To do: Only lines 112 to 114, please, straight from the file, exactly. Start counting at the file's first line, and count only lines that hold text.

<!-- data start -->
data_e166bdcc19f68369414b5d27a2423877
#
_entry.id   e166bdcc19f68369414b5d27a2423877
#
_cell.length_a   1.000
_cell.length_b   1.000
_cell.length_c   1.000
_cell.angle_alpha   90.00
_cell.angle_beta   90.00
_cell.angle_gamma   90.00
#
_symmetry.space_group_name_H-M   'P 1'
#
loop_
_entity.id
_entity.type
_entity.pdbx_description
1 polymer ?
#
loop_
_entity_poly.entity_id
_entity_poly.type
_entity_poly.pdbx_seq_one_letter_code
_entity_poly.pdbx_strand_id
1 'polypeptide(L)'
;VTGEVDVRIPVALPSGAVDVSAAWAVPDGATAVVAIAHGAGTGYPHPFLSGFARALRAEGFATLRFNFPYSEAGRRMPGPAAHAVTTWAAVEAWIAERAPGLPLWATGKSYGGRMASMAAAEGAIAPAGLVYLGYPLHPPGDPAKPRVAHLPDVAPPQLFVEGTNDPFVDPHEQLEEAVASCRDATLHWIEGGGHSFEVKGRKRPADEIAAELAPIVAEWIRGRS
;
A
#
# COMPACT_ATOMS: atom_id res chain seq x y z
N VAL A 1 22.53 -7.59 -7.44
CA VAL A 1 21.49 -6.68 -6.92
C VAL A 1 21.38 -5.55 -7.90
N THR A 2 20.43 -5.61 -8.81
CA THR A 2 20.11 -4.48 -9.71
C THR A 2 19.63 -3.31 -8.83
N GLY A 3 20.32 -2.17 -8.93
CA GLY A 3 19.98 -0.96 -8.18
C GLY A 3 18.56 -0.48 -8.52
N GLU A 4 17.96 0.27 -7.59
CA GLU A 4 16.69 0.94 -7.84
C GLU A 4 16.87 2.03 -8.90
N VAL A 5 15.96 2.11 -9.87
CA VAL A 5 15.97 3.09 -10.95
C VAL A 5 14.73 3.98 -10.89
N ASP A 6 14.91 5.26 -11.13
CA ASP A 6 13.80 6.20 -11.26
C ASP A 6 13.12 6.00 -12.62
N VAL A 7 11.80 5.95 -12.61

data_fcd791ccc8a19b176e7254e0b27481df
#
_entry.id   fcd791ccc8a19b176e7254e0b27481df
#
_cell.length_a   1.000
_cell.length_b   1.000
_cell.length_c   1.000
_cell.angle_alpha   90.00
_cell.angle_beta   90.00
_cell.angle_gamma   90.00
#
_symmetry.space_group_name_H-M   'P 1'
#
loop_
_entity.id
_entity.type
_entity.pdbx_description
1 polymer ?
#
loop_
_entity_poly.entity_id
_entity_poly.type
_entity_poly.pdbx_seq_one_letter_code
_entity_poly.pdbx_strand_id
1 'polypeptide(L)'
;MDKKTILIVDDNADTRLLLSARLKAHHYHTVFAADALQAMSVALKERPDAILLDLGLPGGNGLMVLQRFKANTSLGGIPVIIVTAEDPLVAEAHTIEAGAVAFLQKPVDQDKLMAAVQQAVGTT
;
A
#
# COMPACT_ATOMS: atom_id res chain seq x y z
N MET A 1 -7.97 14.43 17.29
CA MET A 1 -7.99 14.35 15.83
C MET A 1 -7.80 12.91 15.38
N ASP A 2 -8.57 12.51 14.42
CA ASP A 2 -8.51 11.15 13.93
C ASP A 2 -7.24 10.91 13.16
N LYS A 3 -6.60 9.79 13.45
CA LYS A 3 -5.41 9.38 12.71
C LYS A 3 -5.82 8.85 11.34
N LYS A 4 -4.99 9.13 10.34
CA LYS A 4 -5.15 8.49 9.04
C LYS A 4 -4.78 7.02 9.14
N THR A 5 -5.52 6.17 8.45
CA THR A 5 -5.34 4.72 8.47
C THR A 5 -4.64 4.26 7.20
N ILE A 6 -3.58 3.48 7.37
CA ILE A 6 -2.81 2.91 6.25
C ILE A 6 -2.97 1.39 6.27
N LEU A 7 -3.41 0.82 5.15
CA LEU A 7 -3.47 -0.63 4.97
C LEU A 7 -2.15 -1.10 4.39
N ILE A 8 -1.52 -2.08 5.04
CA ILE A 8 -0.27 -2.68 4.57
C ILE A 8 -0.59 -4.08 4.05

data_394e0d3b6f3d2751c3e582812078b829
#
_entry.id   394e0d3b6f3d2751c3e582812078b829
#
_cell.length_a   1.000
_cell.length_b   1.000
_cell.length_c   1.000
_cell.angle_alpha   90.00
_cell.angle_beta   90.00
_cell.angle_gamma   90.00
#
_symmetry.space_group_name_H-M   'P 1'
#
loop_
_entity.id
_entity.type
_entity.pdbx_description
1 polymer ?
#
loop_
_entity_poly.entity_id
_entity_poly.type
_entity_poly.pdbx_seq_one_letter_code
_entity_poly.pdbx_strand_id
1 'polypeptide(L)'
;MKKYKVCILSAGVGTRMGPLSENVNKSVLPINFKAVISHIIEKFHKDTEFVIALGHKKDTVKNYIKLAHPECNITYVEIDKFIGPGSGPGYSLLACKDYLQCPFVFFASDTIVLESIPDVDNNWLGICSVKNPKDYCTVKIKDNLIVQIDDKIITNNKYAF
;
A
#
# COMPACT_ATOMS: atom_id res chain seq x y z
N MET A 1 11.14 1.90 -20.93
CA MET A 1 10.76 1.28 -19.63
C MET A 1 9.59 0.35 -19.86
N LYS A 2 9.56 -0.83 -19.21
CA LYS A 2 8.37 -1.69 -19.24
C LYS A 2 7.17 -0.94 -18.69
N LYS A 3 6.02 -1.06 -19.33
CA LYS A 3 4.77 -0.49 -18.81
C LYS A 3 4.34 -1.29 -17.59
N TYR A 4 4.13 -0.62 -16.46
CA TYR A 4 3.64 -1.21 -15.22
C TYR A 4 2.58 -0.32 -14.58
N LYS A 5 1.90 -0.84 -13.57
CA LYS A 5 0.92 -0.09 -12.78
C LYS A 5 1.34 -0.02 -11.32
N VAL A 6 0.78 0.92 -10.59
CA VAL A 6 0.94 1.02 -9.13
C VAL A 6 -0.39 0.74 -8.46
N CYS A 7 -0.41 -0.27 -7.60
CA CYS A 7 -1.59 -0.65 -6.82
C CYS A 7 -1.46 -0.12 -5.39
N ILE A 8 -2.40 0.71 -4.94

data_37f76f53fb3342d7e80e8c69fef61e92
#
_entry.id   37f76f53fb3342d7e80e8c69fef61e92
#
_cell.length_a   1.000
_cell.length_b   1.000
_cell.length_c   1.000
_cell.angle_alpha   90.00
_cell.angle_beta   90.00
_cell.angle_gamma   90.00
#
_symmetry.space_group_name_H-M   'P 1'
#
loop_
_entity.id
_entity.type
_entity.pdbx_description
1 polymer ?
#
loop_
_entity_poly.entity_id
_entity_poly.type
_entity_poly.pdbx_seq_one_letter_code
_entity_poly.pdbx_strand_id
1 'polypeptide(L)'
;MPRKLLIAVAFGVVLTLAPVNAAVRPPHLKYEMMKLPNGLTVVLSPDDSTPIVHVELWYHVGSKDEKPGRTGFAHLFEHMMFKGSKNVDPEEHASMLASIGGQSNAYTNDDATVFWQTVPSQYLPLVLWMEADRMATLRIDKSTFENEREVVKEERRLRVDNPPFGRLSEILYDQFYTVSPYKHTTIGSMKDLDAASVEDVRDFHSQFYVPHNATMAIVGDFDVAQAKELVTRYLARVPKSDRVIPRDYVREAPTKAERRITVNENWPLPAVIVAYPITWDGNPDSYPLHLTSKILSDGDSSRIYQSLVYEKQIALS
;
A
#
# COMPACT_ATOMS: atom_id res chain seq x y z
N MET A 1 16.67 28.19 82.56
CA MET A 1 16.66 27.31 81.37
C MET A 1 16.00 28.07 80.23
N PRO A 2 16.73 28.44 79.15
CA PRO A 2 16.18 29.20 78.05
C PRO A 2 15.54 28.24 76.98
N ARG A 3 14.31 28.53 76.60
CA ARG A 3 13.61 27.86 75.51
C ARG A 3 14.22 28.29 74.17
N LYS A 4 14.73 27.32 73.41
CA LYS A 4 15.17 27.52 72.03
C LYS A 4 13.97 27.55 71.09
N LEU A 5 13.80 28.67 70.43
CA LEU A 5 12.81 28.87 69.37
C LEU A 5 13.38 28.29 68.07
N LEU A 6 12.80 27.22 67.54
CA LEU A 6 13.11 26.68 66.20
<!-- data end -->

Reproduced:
_cell.angle_beta   90.00
_cell.angle_gamma   90.00
#